Not just a trade area, the Old Quarter is also a dense residential area, featuring numerous old dwellings. Heading down a tiny laneway, with room for just one, is like an exploration into an aboveground tunnel or cave. The daily life of years long gone has been preserved, from small houses shared by two or three generations of one family to public bathrooms and communal spaces shared by several households, which make it distinctly different from other parts of Hanoi.

Museums, galleries, and cultural centers in the area provide more to discover about Hanoi, Vietnam, and the world in general, with exhibitions and other events taking place from time to time. The book street of Nguyen Xi is an interesting place to find the latest works of Vietnamese and international authors, including many original English versions.

Out with my "beau"

Has charm and a peaceful nature

Along with the Old Quarter, West Lake, the largest natural lake in Hanoi and to the northwest of the city center, is another spot I never get bored with.

It’s where Tran Quoc Pagoda, the oldest in the capital at 1,500 years old, is located. Visiting the pagoda brings not only the serenity of a pagoda but also great views, thanks to its lakeside setting and beautiful architecture.

With a water surface of over 500ha and a shoreline of nearly 18km, West Lake is also ideal for either a walk or a bicycle or motorbike ride, with plenty of fresh air and pretty sights with lots of trees and gardens.

West Lake is the most popular place for many in the capital looking for somewhere to relax and find some peace and quiet by the water, with a cup of coffee in hand under the shade of trees, watching people fishing, birds flying around, and stunning sunsets changing the skyline.

Knows how to cook

When the feet are tired, it’s time for the tummy. Being the country’s center of commerce and culture for centuries, Hanoi is truly a haven of great food, especially street food. A diverse range of dishes are found everywhere and with similar quality and prices. It’s so easy and convenient to satisfy those tummy rumbles for only a dollar or so.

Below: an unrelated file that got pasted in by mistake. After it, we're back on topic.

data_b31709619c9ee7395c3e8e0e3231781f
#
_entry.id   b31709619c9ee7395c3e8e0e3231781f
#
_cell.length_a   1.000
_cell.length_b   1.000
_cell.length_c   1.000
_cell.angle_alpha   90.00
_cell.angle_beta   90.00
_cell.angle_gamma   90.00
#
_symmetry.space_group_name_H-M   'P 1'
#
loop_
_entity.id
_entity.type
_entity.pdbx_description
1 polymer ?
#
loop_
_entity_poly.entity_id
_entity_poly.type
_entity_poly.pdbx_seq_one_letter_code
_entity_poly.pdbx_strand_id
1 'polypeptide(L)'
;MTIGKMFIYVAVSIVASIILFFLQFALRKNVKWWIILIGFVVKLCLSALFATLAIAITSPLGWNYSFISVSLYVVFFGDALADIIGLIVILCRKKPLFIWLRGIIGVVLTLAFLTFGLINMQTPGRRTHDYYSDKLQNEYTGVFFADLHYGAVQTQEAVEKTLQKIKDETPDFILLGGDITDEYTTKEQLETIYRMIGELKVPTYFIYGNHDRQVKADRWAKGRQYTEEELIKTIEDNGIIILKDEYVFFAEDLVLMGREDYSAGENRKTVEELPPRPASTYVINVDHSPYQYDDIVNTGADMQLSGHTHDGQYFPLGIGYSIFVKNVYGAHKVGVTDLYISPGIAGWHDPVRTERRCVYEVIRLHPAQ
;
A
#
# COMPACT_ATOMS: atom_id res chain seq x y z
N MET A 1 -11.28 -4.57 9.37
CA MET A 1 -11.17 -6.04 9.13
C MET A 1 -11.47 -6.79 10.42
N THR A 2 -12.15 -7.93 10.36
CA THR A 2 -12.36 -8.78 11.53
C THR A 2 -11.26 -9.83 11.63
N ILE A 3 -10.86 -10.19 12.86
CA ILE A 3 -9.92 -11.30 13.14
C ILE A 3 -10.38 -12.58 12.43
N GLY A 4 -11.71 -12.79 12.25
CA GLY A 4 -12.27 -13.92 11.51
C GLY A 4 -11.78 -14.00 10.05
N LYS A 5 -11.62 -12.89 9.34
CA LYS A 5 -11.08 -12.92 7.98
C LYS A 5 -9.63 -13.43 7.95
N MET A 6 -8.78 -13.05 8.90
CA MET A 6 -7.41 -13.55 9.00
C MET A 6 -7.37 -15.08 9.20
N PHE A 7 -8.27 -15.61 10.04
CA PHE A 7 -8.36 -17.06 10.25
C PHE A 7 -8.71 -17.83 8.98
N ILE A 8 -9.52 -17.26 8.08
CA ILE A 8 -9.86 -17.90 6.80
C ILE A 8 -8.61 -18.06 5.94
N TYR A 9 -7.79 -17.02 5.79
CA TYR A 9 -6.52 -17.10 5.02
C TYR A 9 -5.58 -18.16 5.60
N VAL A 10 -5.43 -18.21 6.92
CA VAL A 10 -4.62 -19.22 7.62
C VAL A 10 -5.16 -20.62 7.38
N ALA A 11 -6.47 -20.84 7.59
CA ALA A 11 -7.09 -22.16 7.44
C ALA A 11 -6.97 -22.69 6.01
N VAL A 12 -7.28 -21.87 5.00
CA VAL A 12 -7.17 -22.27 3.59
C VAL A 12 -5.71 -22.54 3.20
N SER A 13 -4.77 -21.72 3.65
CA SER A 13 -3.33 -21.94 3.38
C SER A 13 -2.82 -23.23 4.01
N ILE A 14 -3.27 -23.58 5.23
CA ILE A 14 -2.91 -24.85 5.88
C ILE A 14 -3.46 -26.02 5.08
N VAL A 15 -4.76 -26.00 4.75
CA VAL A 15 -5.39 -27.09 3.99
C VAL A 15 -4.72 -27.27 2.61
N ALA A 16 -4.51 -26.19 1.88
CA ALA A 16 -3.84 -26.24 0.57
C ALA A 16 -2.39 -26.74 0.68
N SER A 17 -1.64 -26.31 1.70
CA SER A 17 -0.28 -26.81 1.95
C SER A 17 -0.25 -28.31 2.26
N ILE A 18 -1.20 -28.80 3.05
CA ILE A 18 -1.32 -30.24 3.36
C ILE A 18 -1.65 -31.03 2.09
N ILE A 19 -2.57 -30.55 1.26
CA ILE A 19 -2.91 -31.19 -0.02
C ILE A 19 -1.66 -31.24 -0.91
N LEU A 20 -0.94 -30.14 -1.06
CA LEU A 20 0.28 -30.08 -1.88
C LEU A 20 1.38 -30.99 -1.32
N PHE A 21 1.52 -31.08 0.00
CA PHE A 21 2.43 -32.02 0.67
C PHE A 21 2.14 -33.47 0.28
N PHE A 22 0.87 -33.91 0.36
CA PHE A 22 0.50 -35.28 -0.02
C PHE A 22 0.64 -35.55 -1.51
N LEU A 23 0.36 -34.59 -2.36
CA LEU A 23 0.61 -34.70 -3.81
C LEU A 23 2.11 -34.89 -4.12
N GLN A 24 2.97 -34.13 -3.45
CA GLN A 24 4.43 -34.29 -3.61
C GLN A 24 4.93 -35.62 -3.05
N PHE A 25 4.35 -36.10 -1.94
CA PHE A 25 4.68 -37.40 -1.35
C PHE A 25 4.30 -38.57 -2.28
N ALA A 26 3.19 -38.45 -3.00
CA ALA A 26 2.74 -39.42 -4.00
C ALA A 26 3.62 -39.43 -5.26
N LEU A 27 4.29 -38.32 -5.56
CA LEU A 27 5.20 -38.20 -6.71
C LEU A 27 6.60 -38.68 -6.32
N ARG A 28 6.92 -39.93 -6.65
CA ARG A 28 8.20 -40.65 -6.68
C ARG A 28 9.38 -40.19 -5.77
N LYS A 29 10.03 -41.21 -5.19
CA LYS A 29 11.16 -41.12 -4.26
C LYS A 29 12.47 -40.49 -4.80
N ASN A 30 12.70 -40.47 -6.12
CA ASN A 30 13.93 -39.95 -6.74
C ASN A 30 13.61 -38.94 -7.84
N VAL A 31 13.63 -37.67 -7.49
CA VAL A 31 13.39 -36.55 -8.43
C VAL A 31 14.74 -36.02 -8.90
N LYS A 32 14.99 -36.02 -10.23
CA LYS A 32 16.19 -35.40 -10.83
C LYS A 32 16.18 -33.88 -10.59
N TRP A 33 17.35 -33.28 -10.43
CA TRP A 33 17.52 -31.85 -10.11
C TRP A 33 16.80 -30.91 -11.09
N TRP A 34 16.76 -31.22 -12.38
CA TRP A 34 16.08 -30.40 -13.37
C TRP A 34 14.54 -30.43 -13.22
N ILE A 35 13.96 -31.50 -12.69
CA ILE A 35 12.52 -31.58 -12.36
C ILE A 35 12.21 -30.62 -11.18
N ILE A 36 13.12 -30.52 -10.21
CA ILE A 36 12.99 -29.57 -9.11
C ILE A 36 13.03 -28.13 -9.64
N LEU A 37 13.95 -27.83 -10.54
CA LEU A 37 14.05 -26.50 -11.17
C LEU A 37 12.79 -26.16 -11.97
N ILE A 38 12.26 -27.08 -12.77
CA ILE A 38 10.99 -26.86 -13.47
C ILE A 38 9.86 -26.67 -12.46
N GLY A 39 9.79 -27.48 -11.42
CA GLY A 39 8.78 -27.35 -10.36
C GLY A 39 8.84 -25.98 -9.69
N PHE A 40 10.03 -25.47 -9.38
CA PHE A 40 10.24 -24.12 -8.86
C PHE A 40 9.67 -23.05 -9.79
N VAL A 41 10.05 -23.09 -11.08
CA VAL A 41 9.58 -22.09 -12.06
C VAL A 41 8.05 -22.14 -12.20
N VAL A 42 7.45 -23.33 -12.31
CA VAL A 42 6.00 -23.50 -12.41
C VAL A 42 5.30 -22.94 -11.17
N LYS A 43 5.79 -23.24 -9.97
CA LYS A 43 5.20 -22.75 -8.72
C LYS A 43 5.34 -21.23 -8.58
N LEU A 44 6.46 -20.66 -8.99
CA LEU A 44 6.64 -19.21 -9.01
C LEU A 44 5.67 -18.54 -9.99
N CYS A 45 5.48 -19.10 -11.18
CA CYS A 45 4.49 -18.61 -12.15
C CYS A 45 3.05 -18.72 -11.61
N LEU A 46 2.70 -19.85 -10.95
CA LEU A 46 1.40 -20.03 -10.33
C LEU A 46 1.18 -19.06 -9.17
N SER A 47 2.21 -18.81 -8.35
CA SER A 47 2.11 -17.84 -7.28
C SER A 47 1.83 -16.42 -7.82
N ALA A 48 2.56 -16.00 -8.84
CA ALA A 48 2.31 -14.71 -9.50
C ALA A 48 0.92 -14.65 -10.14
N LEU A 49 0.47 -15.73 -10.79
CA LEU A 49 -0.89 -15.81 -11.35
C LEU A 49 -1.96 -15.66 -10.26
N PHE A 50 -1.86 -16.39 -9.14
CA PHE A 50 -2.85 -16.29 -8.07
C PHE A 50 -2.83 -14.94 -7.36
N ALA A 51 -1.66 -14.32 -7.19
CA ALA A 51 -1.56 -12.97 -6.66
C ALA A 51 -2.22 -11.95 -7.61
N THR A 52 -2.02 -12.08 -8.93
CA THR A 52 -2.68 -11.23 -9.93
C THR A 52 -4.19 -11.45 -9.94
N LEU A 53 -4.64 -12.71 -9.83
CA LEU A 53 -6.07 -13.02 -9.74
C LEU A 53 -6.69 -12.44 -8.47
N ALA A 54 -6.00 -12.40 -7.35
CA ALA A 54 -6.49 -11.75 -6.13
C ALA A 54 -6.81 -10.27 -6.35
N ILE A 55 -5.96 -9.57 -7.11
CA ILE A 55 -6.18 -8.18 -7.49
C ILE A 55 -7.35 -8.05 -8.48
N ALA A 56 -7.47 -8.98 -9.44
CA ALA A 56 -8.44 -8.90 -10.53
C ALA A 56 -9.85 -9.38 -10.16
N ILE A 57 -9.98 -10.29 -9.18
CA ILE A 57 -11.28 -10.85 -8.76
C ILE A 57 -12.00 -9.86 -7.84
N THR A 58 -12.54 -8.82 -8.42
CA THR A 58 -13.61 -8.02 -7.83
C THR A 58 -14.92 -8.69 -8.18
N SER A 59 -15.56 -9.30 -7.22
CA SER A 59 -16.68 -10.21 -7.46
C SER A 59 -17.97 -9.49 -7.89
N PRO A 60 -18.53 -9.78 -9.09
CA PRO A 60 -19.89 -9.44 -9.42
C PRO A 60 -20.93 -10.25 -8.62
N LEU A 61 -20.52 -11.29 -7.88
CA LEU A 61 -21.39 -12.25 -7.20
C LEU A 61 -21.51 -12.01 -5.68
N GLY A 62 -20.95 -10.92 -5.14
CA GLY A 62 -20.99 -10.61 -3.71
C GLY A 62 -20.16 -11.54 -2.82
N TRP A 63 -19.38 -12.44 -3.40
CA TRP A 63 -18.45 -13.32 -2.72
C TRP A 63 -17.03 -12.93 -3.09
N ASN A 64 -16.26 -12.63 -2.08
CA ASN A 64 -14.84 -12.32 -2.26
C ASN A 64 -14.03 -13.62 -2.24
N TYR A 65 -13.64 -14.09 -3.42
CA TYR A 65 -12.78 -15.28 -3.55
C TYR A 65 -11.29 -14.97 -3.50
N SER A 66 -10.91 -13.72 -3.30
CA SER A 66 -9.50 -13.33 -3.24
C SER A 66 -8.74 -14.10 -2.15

In addition to “pho”, a popular dish of many for either breakfast, lunch or dinner, Hanoi is also bursting with other specialties such as “bun cha” (grilled pork balls and belly slices with noodles in a sugar, vinegar and fish sauce soup), “nem” (spring rolls), “cha ca La Vong” (grilled fish with noodles), “banh mi” (Vietnamese sandwich with different kinds of fillings), “banh cuon” (steamed and rolled rice pancakes), “banh xeo” (Vietnamese pancakes), “bun rieu cua” (noodles with a crab soup), “xoi” (sticky rice), street BBQ, and various kinds of hotpots, among many, many others.

There’s also a wide selection of “fun” food, like “thit xien nuong” (skewers), “nom bo kho” (papaya salad with beef jerky), “oc luoc” (steamed snails), “banh ran” (deep-fried glutinous rice balls with sweet or meat fillings), “nem chua ran” (fried fermented pork sausage), “pho mai que” (fried cheese sticks), and “che” (sweet dessert).

Is fun to be around

Now the tummy is full, the mind also senses a certain hunger. A bunch of lively pubs, bars and clubs is what it needs.

The Old Quarter is also the center of Hanoi’s nightlife and attracts thousands of people every night and especially on weekends, when it turns into a pedestrian zone. Street culture is reflected strongly here, particularly along the streets of Ta Hien, Luong Ngoc Quyen, Ma May, and Hang Buom, as people, both local and foreign, sit on tiny plastic stools right on the street with friends, toast each other with glasses of draft beer, and watch the crowds pass by. Some describe it as an open “fashion catwalk”, where they can catch the city’s “beautiful people” dressed to the nines. The city’s most lively clubs are all around, featuring popular local DJs pumping out electronic music that adds a vibrancy to the old streets.

Over at West Lake, which is known for being home to many Westerners, is also a load of options for a night out. Its nightspots have a Western style and menu and offer more varied drinks as well as music, allowing for either a chill night, live rock, reggae, jazz, or acoustic, or dancing to funk, techno, deep house or Latin rhythms. Docker Natura Pub, Hanoi Rock City, Sidewalk Hanoi Bar, 88 Lounge, The Republic, and The Snug count among the many popular places that complete my fun date out with my “beau”, Hanoi.